Young voters look forward to first caucus on Monday

With 2020 Iowa caucus quickly approaching, many students are faced with the opportunity to be a part of the presidential election process for the very first time. The 2016 Iowa caucuses saw more youth involvement than ever, with Republicans reaching record turnouts of ages 17-29 and Democrats hitting their second highest numbers. 

But while youth caucus turnout has been on the rise, many still feel uninformed and underrepresented. 

This kind of voter apathy can be incredibly detrimental to turnout numbers, and the younger demographic is especially susceptible to it. Voter apathy can stem from many places, but often comes from either feeling uninformed on the process, or feeling that one vote holds little sway in the grand scheme. Combatting voter apathy has been a struggle for political scientists and candidates for years, but is multi faceted and hard to tackle.

With the growth of social media and candidates opening up Snapchat or Instagram campaigns, information is in some ways, easier to access than ever before. Candidates are trying to combat voter apathy in their own way by reaching out specifically to the younger generation. But some youth voters, like senior Ryan Westoff, point out this can make young voters feel pandered to. “Some candidates have done a very good job of incorporating young voices into their campaigns and the issues that they care about, which is very important to me. Others seem like they are really just ‘pandering’ to young voters, trying to seem hip and relatable in hopes of getting a few extra votes but not really incorporating their voices into their larger coalition.” For Westhoff, the difference lies in actually follow through with promises, and making sure voters concerns are addressed and follow through is carried out. 

Others suggest that this pandering can actually help incorporate young voices into political campaigns. Senior Beau Anderson said, “I think that within the past few years we have seen a lot of candidates that appeal to the younger generations. These are candidates that are going to college campuses, knocking on college dorms and telling the younger generation exactly what they want to hear. I believe that it really just depends on the candidates at hand.” Anderson said by reaching out directly to students and being more involved, candidates can make college voters feel more a part of the process. It also allows for them to hear students ideas on what is important, but it comes down to the candidate if they will properly implement these ideas and represent the youth population.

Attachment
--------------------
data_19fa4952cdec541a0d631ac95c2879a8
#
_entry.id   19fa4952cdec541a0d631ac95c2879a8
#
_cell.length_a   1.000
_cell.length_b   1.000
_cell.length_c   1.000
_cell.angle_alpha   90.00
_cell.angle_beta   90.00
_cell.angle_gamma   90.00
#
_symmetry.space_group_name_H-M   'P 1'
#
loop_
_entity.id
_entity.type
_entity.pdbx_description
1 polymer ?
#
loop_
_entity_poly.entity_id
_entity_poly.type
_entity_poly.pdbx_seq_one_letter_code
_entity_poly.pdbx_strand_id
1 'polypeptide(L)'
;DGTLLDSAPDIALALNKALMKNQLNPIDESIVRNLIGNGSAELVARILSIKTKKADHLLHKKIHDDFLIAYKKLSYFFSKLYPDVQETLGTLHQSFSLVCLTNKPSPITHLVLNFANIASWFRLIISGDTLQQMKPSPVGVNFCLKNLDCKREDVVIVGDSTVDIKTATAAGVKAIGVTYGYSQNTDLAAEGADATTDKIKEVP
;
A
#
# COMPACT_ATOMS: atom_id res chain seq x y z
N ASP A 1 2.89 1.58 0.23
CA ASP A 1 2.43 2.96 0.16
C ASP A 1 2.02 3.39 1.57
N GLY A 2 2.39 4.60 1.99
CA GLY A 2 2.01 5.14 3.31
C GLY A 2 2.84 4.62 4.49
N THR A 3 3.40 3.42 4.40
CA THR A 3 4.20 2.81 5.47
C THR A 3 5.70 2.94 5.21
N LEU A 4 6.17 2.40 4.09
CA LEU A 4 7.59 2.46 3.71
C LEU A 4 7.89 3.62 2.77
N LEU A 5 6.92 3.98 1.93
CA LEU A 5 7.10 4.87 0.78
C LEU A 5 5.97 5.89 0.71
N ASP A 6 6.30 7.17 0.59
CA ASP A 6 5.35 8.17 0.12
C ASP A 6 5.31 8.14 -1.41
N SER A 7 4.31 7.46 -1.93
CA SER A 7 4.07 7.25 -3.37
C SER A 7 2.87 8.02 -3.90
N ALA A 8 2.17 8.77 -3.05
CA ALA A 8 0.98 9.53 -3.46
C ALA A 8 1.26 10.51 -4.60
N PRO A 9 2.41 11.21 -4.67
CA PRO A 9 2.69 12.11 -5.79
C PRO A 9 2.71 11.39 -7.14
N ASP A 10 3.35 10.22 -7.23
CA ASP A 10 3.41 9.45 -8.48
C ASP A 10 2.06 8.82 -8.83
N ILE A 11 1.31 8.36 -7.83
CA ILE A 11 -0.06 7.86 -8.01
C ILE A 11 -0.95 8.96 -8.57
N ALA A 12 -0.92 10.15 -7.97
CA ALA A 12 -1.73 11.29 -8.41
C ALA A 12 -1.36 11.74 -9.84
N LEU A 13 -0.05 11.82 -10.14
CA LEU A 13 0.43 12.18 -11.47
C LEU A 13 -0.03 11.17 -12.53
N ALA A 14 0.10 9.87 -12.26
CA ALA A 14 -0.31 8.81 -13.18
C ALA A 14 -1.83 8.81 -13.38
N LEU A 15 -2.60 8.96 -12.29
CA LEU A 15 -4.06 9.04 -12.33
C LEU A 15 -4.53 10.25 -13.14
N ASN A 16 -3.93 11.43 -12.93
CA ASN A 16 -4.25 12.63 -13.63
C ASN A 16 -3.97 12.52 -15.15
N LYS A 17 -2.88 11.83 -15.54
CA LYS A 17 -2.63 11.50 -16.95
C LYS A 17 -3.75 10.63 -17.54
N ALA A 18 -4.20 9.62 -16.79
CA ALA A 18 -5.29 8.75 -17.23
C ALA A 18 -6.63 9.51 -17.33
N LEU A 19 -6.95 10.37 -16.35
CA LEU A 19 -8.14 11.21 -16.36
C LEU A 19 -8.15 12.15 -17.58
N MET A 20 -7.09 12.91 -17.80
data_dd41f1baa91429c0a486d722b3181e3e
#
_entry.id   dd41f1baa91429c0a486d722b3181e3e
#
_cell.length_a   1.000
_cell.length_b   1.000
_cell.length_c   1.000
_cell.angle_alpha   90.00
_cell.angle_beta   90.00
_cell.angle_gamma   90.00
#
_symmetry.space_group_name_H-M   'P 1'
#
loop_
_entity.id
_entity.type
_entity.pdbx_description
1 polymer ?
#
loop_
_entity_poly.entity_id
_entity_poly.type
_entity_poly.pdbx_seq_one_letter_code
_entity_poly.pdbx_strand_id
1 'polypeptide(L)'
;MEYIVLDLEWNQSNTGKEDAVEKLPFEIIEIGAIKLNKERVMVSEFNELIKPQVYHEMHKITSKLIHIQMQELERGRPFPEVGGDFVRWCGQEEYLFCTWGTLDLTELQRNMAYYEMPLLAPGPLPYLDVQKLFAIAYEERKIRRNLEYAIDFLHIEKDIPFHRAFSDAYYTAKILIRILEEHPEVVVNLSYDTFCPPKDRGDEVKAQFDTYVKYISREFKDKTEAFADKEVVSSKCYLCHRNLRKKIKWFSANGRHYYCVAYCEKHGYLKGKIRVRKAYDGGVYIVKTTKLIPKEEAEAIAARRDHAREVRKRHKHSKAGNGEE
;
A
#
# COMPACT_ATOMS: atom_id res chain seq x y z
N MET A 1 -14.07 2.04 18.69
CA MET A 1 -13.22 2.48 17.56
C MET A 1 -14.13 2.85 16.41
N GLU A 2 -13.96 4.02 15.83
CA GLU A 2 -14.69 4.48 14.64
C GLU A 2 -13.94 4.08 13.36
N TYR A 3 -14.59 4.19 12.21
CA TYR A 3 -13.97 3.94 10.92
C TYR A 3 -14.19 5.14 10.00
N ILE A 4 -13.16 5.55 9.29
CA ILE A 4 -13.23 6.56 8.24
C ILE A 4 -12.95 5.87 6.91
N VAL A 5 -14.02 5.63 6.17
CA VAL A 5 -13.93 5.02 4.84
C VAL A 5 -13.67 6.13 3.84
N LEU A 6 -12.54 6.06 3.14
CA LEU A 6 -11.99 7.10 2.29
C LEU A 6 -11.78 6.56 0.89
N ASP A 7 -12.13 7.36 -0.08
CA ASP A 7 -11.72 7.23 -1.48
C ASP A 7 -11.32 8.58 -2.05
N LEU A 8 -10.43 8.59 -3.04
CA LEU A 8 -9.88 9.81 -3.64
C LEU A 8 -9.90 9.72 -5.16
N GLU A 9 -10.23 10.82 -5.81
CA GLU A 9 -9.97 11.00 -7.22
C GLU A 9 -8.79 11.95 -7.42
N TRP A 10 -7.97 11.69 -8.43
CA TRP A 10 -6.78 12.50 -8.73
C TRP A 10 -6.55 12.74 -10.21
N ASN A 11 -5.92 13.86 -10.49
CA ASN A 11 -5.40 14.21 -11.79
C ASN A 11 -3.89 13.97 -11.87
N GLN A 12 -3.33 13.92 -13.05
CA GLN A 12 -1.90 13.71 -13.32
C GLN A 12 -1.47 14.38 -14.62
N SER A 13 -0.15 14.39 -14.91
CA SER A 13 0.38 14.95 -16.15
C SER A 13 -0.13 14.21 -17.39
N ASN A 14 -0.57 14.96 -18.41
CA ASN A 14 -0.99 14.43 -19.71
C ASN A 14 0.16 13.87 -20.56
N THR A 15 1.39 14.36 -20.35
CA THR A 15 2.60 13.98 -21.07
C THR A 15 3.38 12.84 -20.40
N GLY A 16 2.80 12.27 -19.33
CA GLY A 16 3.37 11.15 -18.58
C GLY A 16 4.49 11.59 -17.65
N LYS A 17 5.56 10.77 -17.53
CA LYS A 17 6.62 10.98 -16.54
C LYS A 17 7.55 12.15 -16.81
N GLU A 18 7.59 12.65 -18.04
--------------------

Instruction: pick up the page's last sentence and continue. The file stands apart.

Another part of the problem for young voters is that political efficacy, or the belief that one can make a difference by expressing their opinion and acting politically, isn’t a value established in youth often until they reach voting age. But according to a report by Steve Hartsoe in Duke Today, an independent student newspaper, early education plays an incredibly crucial role in encouraging students to vote by informing them on the caucus process, how to register, and where to get reliable information.

Some political scientists also attribute low youth voter turnout to the lack of education on the caucus and voting process, making it approachable to students. This could partially be attributed to the increasingly lax requirement of civic courses in school, and their late start. Only a couple states in the United States require civics-education starting in middle school. On top of that, only nine states actually require a year of government or civic-education in high school. Making civic engagement  approachable and encouraged could help students be more involved. “A big part of why some people don’t get engaged is because they feel intimidated by the perceived complexity of the process,” says Westoff. “Doing more to help them feel empowered and informed would help more voices be heard.”

According to an article by Sydney Ember, a political reporter for the New York Times, one of the best ways to combat apathy is to make young voters aware of the power their vote has. Whatever your political ideology is, Anderson points out that, “This is a country in which you get to decide whom you want to represent you down at the State Capitol, the U.S. Capitol, in the White House and on the world stage. And remember that these are individuals that can affect your daily lives drastically.” 

Developing an individual opinion and stance on issues, and being able to elect representatives that best represent those ideas is one of the privileges of being a United States citizen, and not voicing the concerns of the younger generation can be detrimental. “I think we really just need to engage in more conversation about what’s really at stake for young people in politics,” Westoff said. “The result of an election can have dramatic impacts on your future, whether it’s in terms of affording things like healthcare or college, having basic representation in the workplace or ensuring a safe and healthy planet for generations to come.” 

While attention from candidates on younger voters voices and a more comprehensive educational system can help combat voter apathy, at the end of the day, as Anderson says,”it’s up to you to get involved and ensure that your voice is heard.” 

 

Get informed!

What to do before you caucus:

Must be 17 1/2, and 18 by election day (November 3, 2020)

Registered to vote with the party you intend to caucus for

https://sos.iowa.gov/elections/voterinformation/voterregistration.html

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Where to caucus:

Find your precinct by address

https://www.aclu-ia.org/en/how-find-your-caucus-site

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What to bring:

Valid driver’s license

General information on how to caucus:

https://www.aclu-ia.org/en/know-your-iowa-caucuses

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